Wednesday, September 27, 2017

My basic structure for Cantonese and Mandarin Classes that I will teach at ALESN this year

Hi Gang,

Below is excerpted from an email to another (native speaker) Mandarin teacher at ALESN, who found me a teaching assistant for this year's Thursday night Mandarin I class. I wanted to explain to her what I envision as a basic structure for my classes that I will be teaching during the 2017-2018 academic year:
  • I want to divide my class into 2 groups for the first 30 minutes of each class. The assistant will work with the more advanced students who have better pronunciation and tones, going over the dialogue, vocabulary, and lesson material that we will be covering that class. At the same time, I will take the more entry level students and those with bad pronunciation and work with them separately at the other end of the classroom to drill pronunciation and tones.
  • Maybe 30 minutes into the class, we will stop and become one group again, and I will begin the dialogue, vocabulary and lesson for the evening. I would like my assistant to read the dialogue to the students 3 times: super slow, medium speed, and normal speed, while the students just listen. I will ask the students to point out any pronunciation issues that bother them from listening to my assistant.
  • Then, I will read the dialogue super slowly one phrase at a time, having the students repeat after me. We will do this a few times. Then, I will have the assistant do the same thing, so that the students can get used to listening to and repeating different voices and different speeds of spoken Mandarin.
  • When the time comes to cover grammar, I would like the assistant to read all of the example sentences and the students to repeat after the assistant, and then I will explain the grammar points in between each sample sentence.
  • When we break up into groups, I would like the assistant to walk around one side of the classroom while I walk around the other side, answering questions and helping students with pronunciation issues.
This year, I am going to focus a lot more on pronunciation and tones issues, correcting students over and over again until they fix their mistakes. I am going to be very hard on my students this year, with a smile on my face and words of encouragement, but very hard. I hope that this will cause people with no talent or affinity for Chinese to quit my class as quickly as possible this year, instead of wasting class time with the same crappy pronunciation mistakes over and over again and no noticeable improvement for the entire academic year. My hope is that students with real potential to actually learn to speak acceptable, understandable [Cantonese and] Mandarin Chinese will persevere and become more serious about studying on their own at home -- something that many of my students obviously did not do in years past.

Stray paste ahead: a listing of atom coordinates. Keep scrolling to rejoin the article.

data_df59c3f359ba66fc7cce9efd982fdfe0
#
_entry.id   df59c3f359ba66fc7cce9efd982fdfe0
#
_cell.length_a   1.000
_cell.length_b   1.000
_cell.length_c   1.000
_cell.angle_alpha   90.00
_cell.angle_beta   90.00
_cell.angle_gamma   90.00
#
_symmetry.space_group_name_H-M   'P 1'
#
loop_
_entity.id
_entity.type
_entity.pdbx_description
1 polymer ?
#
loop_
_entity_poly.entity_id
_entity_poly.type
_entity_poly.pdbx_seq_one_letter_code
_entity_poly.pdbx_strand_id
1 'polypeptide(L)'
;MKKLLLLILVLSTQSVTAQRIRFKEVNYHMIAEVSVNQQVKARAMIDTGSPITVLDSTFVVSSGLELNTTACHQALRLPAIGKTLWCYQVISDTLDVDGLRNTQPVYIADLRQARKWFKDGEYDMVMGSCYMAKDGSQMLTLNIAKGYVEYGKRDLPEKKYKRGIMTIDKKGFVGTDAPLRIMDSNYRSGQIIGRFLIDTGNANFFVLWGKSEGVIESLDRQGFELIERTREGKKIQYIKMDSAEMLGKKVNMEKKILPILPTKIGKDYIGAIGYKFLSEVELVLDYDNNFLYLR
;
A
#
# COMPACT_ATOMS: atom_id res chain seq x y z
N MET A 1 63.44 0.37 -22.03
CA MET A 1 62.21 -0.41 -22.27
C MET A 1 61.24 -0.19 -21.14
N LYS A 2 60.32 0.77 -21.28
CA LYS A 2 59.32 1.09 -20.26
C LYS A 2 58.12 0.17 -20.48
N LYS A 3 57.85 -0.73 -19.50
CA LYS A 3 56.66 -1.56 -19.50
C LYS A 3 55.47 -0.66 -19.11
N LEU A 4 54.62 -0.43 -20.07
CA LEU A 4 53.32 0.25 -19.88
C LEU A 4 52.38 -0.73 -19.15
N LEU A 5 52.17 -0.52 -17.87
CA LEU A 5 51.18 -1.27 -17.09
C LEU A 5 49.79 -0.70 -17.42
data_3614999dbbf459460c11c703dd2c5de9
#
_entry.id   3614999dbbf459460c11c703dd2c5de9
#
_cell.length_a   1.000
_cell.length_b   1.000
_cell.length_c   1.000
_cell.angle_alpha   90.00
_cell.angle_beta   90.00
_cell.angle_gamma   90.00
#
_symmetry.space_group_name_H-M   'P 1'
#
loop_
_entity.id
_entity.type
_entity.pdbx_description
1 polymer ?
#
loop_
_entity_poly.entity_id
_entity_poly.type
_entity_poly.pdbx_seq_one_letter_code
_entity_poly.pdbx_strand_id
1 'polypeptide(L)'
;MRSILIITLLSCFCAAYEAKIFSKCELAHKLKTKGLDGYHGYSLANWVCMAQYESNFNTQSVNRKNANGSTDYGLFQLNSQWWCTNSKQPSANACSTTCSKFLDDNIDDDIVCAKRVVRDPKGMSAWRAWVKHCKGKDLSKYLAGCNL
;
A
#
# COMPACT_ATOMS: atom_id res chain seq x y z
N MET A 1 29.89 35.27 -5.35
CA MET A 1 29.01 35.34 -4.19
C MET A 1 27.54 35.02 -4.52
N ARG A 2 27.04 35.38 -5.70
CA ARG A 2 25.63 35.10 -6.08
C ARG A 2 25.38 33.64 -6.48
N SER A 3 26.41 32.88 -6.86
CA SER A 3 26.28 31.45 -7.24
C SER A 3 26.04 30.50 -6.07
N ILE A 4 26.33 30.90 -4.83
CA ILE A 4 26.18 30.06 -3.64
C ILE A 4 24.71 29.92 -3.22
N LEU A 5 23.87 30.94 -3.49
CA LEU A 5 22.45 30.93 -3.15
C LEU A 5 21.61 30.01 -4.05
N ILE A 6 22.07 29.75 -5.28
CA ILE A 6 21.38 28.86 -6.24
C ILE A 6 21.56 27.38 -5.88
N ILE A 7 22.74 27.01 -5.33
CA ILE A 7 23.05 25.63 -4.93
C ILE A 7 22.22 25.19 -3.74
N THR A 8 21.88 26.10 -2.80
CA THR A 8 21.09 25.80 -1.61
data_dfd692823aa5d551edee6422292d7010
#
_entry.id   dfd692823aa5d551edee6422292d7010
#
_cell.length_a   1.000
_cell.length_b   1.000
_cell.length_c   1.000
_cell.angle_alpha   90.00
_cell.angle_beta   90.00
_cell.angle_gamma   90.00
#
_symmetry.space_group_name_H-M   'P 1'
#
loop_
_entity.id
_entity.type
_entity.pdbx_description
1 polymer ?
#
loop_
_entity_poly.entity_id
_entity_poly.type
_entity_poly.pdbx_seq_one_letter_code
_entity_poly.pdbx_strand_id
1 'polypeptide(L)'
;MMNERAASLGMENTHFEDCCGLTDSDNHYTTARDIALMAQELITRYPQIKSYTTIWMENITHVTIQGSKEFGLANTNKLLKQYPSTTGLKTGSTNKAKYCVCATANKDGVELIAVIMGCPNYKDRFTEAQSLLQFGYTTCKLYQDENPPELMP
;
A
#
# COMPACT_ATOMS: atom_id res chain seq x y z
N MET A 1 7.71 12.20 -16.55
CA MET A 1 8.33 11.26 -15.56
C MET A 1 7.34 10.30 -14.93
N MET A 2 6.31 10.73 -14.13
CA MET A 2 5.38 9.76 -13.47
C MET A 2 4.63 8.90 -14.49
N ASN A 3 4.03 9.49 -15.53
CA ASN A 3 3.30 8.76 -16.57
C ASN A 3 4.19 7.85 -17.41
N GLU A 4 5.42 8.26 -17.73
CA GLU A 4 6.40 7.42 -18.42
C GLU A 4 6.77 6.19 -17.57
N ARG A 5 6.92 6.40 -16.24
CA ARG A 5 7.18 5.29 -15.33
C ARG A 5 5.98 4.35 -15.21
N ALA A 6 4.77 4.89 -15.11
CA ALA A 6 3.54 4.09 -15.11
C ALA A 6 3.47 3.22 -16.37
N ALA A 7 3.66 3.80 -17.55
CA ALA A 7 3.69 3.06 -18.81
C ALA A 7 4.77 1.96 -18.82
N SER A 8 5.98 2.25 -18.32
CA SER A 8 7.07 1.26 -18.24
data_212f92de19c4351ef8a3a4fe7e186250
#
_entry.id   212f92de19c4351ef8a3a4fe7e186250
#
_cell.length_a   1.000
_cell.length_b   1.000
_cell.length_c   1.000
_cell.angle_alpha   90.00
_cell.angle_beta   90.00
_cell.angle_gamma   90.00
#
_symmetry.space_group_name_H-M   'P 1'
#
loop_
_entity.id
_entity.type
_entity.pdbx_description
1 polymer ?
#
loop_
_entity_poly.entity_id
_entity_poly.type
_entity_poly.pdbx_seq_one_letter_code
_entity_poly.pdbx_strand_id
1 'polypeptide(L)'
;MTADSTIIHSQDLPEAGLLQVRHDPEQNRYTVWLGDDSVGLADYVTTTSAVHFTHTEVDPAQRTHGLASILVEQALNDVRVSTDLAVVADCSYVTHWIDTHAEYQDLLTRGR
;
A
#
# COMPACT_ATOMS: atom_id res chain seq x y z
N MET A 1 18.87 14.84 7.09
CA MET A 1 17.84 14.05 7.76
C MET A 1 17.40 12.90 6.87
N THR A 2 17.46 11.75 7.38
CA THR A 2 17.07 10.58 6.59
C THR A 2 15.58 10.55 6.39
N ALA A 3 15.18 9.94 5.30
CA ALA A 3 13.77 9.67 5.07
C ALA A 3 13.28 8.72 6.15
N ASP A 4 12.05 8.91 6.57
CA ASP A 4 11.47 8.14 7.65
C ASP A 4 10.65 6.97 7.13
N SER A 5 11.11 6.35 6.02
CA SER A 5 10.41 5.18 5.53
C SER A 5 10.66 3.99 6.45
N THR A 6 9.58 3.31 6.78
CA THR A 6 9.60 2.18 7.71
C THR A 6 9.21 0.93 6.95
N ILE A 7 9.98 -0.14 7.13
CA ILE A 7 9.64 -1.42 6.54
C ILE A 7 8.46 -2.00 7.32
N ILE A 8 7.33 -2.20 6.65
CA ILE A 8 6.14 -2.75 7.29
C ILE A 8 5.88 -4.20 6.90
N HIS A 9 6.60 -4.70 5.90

I would also like my assistant to be ready to say and repeat problem words and phrases over and over again, as many times as necessary, whenever necessary, during class each week -- whenever I need to correct pronunciation errors. In other words, whenever there is any kind of pronunciation issue, I am going to stop class and say the word over and over, and I would like the assistant to say the same word over and over as well, the students repeating over and over after me and after the assistant.

I am going to drill pronunciation so much this year that any students in my class who can't fix their errors on certain words after x number of weeks of repeating the same errors will become absolutely miserable and quit my class.

I want to be clear that I am NOT going to be a jerk, but I am going to be very firm with my remedial students this year. I have changed my teaching philosophy. Life if too short for students in a free language program to not study on their own, not make concerted efforts to fix their language errors over time, and then continue to show up to my classes each week with the same awful pronunciation in May that they started with in September. I would never try to be a gymnast because I have no talent for doing that. I recognize this about myself and my life is better for knowing this. I would like to help certain students realize this year that they need to quit studying Chinese and maybe take our dance classes instead.

My number 1 teaching goal this year is to help my absolute beginner students learn to pronounce and speak accurate, very basic [Cantonese and] Mandarin Chinese so they can say hello to someone, ask for the time, ask where the bathroom is located at a restaurant, and hopefully be inspired on their own to learn food or clothing vocabulary so they can order at a restaurant or purchase something at a store. My number 2 goal this year is to help bad students realize that they need stop trying to learn Chinese and choose a new hobby.

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